Tag: Riggs

Miss Peregrine’s Home for Peculiar Children by Ransom Riggs

Posted February 26, 2013 by Michael @ Knowledge Lost in Young Adult / 0 Comments

Miss Peregrine’s Home for Peculiar Children by Ransom RiggsTitle: Miss Peregrine's Home for Peculiar Children (Goodreads)
Author: Ransom Riggs
Series: Miss Peregrine #1
Published: Quirk, 2011
Pages: 352
Genres: Young Adult
My Copy: Personal Copy

Buy: AmazonBook Depository (or visit your local Indie bookstore)

Sixteen year old Jacob Portman goes to Wales on a search to find out the truth about his Grandfather’s past and unbelievable demise. There he meets Emma, a “strikingly pretty” girl who not only knows Jacob’s grandfather but can control fire. She takes Jacob to meet Miss Peregrine, who, accompanied by some very Peculiar Children, is stuck in a time loop set back in 1940, throwing Jacob into a mysterious situation full of strange killings and peculiarity.

What really stood out to me in this book was the real dark and almost gothic feel to the plot, this mixed with vintage photographs, setting and great characterisation makes for a refreshingly new style of YA novel.  Ransom Riggs seems to take the paranormal YA novel to a whole new level, putting other writers to shame with his unique blend of paranormal and character development. It was just a wonderful eccentric read and the vintage photographs were a nice touch; you feel like you know these characters and then you can look at the photos of them.

I think this is a cliché but for a debut novel, Ransom Riggs has shown great skill and love for his craft, developing a beautiful and slightly weird world. Riggs has stated there will be a sequel and I, for one, am looking forward to returning to this world and seeing where Jacob’s adventures will take him. This book has that dark and gloomy feel about it, almost like a horror movie, but yet the story never feels like it will become too dark. To give you an idea of the type of novel this is, 20th Century Fox are planning to adapt it into a film and want Jane Goldman (Stardust, Kick-Ass,  X-Men: First Class) to write the screen play and have Tim Burton (Edward Scissorhands, The Nightmare Before Christmas, Sweeney Todd) direct.

For people that like a little darkness in their YA novels this is a book you should check out. I’ve never been a fan of paranormal novels but this is just a perfect example of the genre being done well. The mystery, the characters, setting and plotting all come together to make this a great YA novel. I’m excited for the sequel and the film adaption.


Monthly Review – December 2012

Posted December 31, 2012 by Michael @ Knowledge Lost in Monthly Reading / 0 Comments

Now that 2012 has come to close, I find myself not reflecting on my year of reading but eagerly anticipating the books I get to read next year. All my reflections of 2012 seemed to have taken place in November. So now I want the Literary Exploration reading challenge to begin.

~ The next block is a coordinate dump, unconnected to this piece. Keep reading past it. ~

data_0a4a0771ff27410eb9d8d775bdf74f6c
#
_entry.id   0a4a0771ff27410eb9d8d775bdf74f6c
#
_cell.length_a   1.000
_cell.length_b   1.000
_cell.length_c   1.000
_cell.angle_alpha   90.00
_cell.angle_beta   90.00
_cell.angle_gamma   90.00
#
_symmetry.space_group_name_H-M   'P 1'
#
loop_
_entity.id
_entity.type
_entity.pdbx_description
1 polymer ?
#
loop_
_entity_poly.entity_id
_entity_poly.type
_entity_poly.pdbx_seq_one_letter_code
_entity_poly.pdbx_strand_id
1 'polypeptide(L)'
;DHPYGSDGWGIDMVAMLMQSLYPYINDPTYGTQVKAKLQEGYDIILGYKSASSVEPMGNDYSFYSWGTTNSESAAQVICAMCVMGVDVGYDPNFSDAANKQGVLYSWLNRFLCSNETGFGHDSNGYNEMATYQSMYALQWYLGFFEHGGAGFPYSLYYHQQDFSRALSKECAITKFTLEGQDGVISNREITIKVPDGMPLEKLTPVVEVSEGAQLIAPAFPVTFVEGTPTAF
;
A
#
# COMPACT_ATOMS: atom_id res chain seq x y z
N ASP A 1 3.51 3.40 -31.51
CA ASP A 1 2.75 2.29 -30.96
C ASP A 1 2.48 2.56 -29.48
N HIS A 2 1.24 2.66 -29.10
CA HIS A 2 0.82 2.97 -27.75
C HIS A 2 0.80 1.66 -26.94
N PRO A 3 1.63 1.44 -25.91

But as this is the end of December, let me quickly cover the important events of this month. Literary Exploration decided to read a travel/road trip book for the month; the book picked was the beat novel On the Road. This book had a lot of mixed reactions; even people thinking their own travel diaries would be more interesting. I’m now very concerned about what has happened when my wife goes travelling  For me I thought it was an enjoyable look at the beat generation and their ideals. Check out the conversations on Goodreads to find out what people said about this book.

A reminder that in January we will be reading Shadow of the Wind; I love this book and I’m really looking forward to seeing what the discussions will be like. I still haven’t decided if I want to reread it yet or wait till the series has finished before rereading it in its entirety. Either way, I look forward to hearing people’s thoughts.

As for my personal reading, I focused on reading non-fiction this month; well I started off that way but I got distracted. I’ve read some great books this month including; By the Book, a Readers Guide to Life which was a fascinating look at the author’s reading journey. Also I tried some dirty realism with Factotum by Charles Bukowski, a raw and gritty semi autobiographical novel which I highly recommend. What were your highlights of this month? Did you read anything great?

Monthly Reading

  • By the Book, A Reader’s Guide to Life by Ramona Koval
  • Day of the Oprichnik by Vladimir Sorokin
  • Factotum by Charles Bukowski
  • Joseph Anton by Salman Rushdie
  • Les Misérables by Victor Hugo
  • Miss Peregrine’s Home for Peculiar Children by Ransom Riggs
  • On the Road by Jack Kerouac
  • The House of Silk by Anthony Horowitz
  • The Lifeboat by Charlotte Rogan
  • The Little Prince by Antoine de Saint-Exupéry
  • Through the Window by Julian Barnes
  • What I Talk About When I Talk About Running by Haruki Murakami